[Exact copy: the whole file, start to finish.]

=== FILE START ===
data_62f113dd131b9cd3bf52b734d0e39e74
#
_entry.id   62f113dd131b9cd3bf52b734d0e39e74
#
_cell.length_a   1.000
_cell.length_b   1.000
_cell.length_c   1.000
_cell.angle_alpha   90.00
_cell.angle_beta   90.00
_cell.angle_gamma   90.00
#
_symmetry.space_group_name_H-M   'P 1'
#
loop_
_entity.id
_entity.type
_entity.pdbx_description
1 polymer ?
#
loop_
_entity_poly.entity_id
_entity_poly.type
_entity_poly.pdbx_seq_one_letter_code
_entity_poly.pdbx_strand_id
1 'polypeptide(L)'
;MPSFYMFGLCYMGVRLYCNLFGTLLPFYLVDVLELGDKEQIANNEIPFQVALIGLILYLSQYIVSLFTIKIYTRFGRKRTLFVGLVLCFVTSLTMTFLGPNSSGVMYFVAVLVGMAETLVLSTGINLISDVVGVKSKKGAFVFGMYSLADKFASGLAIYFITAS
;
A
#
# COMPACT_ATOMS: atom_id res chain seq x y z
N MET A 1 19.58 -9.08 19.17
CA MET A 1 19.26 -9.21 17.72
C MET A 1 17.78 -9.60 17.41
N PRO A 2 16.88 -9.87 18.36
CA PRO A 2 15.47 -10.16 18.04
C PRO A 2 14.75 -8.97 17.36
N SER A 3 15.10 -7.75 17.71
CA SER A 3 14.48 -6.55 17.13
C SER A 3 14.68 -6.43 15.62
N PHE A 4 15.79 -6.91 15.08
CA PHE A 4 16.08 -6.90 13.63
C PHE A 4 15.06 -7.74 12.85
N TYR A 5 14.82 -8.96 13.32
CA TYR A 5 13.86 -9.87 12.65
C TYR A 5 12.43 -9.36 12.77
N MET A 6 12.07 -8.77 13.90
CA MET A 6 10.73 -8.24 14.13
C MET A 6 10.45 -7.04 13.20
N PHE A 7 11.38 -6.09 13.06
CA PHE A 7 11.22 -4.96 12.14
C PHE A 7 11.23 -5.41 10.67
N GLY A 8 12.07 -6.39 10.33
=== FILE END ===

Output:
data_62f113dd131b9cd3bf52b734d0e39e74
#
_entry.id   62f113dd131b9cd3bf52b734d0e39e74
#
_cell.length_a   1.000
_cell.length_b   1.000
_cell.length_c   1.000
_cell.angle_alpha   90.00
_cell.angle_beta   90.00
_cell.angle_gamma   90.00
#
_symmetry.space_group_name_H-M   'P 1'
#
loop_
_entity.id
_entity.type
_entity.pdbx_description
1 polymer ?
#
loop_
_entity_poly.entity_id
_entity_poly.type
_entity_poly.pdbx_seq_one_letter_code
_entity_poly.pdbx_strand_id
1 'polypeptide(L)'
;MPSFYMFGLCYMGVRLYCNLFGTLLPFYLVDVLELGDKEQIANNEIPFQVALIGLILYLSQYIVSLFTIKIYTRFGRKRTLFVGLVLCFVTSLTMTFLGPNSSGVMYFVAVLVGMAETLVLSTGINLISDVVGVKSKKGAFVFGMYSLADKFASGLAIYFITAS
;
A
#
# COMPACT_ATOMS: atom_id res chain seq x y z
N MET A 1 19.58 -9.08 19.17
CA MET A 1 19.26 -9.21 17.72
C MET A 1 17.78 -9.60 17.41
N PRO A 2 16.88 -9.87 18.36
CA PRO A 2 15.47 -10.16 18.04
C PRO A 2 14.75 -8.97 17.36
N SER A 3 15.10 -7.75 17.71
CA SER A 3 14.48 -6.55 17.13
C SER A 3 14.68 -6.43 15.62
N PHE A 4 15.79 -6.91 15.08
CA PHE A 4 16.08 -6.90 13.63
C PHE A 4 15.06 -7.74 12.85
N TYR A 5 14.82 -8.96 13.32
CA TYR A 5 13.86 -9.87 12.65
C TYR A 5 12.43 -9.36 12.77
N MET A 6 12.07 -8.77 13.90
CA MET A 6 10.73 -8.24 14.13
C MET A 6 10.45 -7.04 13.20
N PHE A 7 11.38 -6.09 13.06
CA PHE A 7 11.22 -4.96 12.14
C PHE A 7 11.23 -5.41 10.67
N GLY A 8 12.07 -6.39 10.33